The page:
Some random, O’s-related tidbits from the baseball weekend …
Those Aruban Knights
One of the biggest baseball stories from the weekend was the Netherlands’ 3-2 upset victory over the Dominican Republic in the World Baseball Classic. Two former Orioles, Sidney Ponson and Eugene Kingsale, suited up for the underdog victors.
Kingsale made his professional debut on Sept. 3, 1996 as a defensive replacement in left field for B.J. Surhoff and in the process became the first Aruban-born player in the major leagues, edging out fellow Aruban Calvin Maduro, who played his first game for the Birds five days later. Maduro has remained in the O’s system; in 2008 he served as pitching coach for the Gulf Coast League Orioles.
Kingsale, Ponson, and Maduro are all knights in the Order of Orange-Nassau. Take that little tidbit with you to your next O’s trivia night.
When Dirt-Bag is a Compliment
Dave Trembley called Ty Wiggington a dirt-bagl; baseball fans know that’s actually a good thing.
Said Trembley: “Wigginton should have been playing in the ’50s. He’s a dirt-bag. He just wants to play, he competes, nothing’s ever been given to him. He’s just a baseball guy.”
As if We Needed Additional Reasons to Hate Teixera
Hate Mark Teixeira if you must (and as an O’s fan, you must), but I blame the parents. They should’ve known something was wrong with their five-year-old when he started rooting for Yankee players.
Some excerpts from a Q&A with the Star-Ledger:
You were an Orioles fan? How often did you get out to the park?
I tried to get out between five and 10 times a year depending on the year and how the O’s were doing and how much time I had. We went to plenty of games when I was a kid.
You’re a big Mattingly guy. Do you remember the first time you saw him play?
It was probably kind of a gradual thing. I had seen him play here and there at Oriole games. I’d watch highlights of games or whatever and then you start trading baseball cards, Mattingly cards. Then, all of a sudden, it just all clicked, like this is my guy. I was young. I was probably 5 or 6 years old, when Mattingly won his MVP, what in ’85? So I was 5 or 6 years old and once he won that MVP, he took off as my favorite player.
You played a lot of sports. Why did you pick baseball?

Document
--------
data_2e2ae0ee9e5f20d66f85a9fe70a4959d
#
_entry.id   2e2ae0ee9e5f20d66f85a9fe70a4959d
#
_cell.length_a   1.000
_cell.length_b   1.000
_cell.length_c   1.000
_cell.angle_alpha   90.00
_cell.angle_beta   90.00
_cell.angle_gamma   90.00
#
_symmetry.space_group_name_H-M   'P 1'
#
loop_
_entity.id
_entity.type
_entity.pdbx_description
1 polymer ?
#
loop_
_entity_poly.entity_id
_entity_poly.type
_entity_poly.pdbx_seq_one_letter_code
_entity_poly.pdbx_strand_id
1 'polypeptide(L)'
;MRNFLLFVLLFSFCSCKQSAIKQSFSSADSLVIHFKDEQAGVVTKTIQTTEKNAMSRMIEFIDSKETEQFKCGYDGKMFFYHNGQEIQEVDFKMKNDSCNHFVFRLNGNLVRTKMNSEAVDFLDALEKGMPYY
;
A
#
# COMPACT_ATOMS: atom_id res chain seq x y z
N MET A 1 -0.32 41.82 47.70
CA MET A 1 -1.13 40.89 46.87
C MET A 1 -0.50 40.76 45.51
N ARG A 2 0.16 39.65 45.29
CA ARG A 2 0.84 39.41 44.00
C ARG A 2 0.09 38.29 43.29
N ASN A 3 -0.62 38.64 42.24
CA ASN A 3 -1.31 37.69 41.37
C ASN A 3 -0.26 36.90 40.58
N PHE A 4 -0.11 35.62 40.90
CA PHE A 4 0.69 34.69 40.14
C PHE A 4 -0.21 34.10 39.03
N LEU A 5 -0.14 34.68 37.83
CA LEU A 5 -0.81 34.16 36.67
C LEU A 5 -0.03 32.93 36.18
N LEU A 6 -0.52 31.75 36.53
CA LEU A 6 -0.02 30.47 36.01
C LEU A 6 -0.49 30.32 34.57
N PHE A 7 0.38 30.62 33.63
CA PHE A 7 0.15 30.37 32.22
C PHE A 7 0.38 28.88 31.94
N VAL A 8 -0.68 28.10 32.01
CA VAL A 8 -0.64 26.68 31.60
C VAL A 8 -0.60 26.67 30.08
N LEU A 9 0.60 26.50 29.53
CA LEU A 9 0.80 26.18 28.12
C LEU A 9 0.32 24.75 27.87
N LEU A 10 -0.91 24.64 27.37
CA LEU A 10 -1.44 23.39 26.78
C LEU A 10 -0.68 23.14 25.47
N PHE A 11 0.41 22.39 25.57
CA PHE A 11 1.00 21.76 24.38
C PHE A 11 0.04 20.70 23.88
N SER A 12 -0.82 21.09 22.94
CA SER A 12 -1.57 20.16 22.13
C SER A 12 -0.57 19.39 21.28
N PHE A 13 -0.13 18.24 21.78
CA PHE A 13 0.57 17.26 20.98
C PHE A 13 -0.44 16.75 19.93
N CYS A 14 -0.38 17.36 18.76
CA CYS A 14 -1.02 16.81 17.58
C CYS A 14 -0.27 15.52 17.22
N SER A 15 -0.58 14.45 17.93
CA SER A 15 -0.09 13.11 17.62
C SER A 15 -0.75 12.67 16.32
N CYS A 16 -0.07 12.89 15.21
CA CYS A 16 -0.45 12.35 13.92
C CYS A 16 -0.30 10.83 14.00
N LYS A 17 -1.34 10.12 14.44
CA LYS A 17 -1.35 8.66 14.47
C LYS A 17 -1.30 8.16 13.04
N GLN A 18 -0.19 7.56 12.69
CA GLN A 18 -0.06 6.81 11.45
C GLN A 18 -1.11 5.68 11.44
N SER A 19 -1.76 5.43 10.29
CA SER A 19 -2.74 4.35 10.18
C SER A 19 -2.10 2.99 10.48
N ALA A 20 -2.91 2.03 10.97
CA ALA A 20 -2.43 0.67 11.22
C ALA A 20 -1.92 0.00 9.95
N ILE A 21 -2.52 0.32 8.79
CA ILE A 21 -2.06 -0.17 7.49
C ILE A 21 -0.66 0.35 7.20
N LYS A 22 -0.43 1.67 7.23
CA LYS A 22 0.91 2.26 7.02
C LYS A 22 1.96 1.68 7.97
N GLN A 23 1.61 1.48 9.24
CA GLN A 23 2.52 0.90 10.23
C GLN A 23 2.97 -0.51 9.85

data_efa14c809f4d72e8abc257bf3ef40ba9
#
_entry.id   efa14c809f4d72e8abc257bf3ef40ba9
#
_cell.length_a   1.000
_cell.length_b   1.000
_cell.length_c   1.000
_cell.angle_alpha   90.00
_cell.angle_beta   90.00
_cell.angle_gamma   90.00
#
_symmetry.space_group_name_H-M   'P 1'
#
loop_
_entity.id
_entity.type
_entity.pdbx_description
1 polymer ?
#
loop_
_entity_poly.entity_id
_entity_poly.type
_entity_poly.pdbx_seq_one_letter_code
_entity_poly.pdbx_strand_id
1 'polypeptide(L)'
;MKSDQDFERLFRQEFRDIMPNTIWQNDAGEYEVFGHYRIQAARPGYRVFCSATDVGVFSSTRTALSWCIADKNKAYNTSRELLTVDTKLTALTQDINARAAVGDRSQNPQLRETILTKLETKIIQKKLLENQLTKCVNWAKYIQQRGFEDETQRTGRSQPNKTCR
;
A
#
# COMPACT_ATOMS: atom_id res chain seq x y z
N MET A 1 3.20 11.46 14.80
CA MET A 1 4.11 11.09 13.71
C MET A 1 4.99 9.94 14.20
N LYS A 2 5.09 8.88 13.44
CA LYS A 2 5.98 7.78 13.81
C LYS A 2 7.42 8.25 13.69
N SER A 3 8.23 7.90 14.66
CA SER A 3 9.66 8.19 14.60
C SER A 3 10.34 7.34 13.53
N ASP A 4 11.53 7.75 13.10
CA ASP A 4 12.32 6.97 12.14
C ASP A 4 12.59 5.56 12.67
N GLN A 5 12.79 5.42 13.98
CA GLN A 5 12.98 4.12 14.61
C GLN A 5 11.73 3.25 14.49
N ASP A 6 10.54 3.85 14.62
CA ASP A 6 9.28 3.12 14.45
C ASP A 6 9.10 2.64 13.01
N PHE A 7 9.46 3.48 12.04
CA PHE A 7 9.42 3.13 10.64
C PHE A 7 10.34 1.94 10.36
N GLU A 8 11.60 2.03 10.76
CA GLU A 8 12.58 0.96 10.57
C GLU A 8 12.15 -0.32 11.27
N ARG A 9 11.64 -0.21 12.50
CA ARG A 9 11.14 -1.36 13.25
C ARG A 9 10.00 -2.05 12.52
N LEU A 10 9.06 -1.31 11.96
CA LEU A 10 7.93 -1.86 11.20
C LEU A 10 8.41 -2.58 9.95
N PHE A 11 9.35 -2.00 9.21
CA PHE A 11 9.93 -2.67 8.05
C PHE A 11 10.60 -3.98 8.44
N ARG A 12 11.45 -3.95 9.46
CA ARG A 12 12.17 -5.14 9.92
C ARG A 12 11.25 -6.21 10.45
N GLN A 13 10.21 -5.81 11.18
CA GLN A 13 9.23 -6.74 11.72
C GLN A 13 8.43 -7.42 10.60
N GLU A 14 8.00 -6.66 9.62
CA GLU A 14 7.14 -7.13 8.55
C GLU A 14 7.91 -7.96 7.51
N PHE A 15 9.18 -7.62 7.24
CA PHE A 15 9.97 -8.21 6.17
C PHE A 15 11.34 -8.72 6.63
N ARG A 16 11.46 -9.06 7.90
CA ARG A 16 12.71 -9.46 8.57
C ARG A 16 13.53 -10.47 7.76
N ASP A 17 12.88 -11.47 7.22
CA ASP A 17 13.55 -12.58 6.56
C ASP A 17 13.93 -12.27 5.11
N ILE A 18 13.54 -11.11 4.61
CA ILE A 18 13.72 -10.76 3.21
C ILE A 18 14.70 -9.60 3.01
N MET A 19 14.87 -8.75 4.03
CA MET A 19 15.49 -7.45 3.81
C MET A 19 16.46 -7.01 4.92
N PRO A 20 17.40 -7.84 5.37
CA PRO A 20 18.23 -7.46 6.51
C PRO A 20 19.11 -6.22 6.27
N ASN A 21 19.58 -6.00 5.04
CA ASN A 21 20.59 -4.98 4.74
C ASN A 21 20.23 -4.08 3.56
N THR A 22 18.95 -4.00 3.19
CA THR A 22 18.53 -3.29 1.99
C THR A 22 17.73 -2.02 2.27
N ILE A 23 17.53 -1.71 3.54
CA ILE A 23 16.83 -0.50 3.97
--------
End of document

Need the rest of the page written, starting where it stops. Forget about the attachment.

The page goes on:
I was the best at baseball. I love playing basketball and I love soccer. Played tennis, dabble with golf on the side, but I wasn’t that good in those sports. I think I was naturally drawn to baseball because of my family, because of growing up going to O’s games. We didn’t have a football team in Baltimore when I was growing up. We didn’t have a basketball team in Baltimore. We didn’t have a hockey team. It was the Orioles. And I gravitated toward baseball.
Speaking of the Yankees
With A-Rod on the shelf and Cody Ransom being, well, Cody Ransom, Buster Olney tossed around some names on ESPN this morning that the Yankees could pursue. Oriole-turned-Astro David Newhan and current Oriole Chris Gomez made the list.
Huff-in’ and a Puffin’
These sorts of stories make Spring Training fun.
From Friday’s game against the Nats:
First baseman Aubrey Huff was asked before the game how he intended to approach his first at-bat against Cabrera, and his answer pretty much summed it up.
“I’ve told Daniel a thousand times: ‘If I ever face you, I’m just going to stand there. If you can throw three strikes, that’s great. Then, just for fun, I’m going to steal on the first pitch.'”
Huff made good on half his promise. He didn’t just stand there. He fouled off a few pitches before walking in the first inning. But he was true to his word and stole second base at the first opportunity, exposing Cabrera’s well-known inability to hold runners on base, even runners who aren’t normally considered a threat to steal.
“Yeah,” Cabrera said afterward, without a trace of disdain, “he got me today.
Had Aubrey Huff done this during the regular season, he may have wound up with a baseball in his ear. I guess it depends on how one interprets the unformulated subsections of baseball’s unwritten rules (note the sarcasm – I’ve made my feelings known on baseball’s subjective etiquette).
For the record, Huff has 25 stolen bases in nine major-league seasons.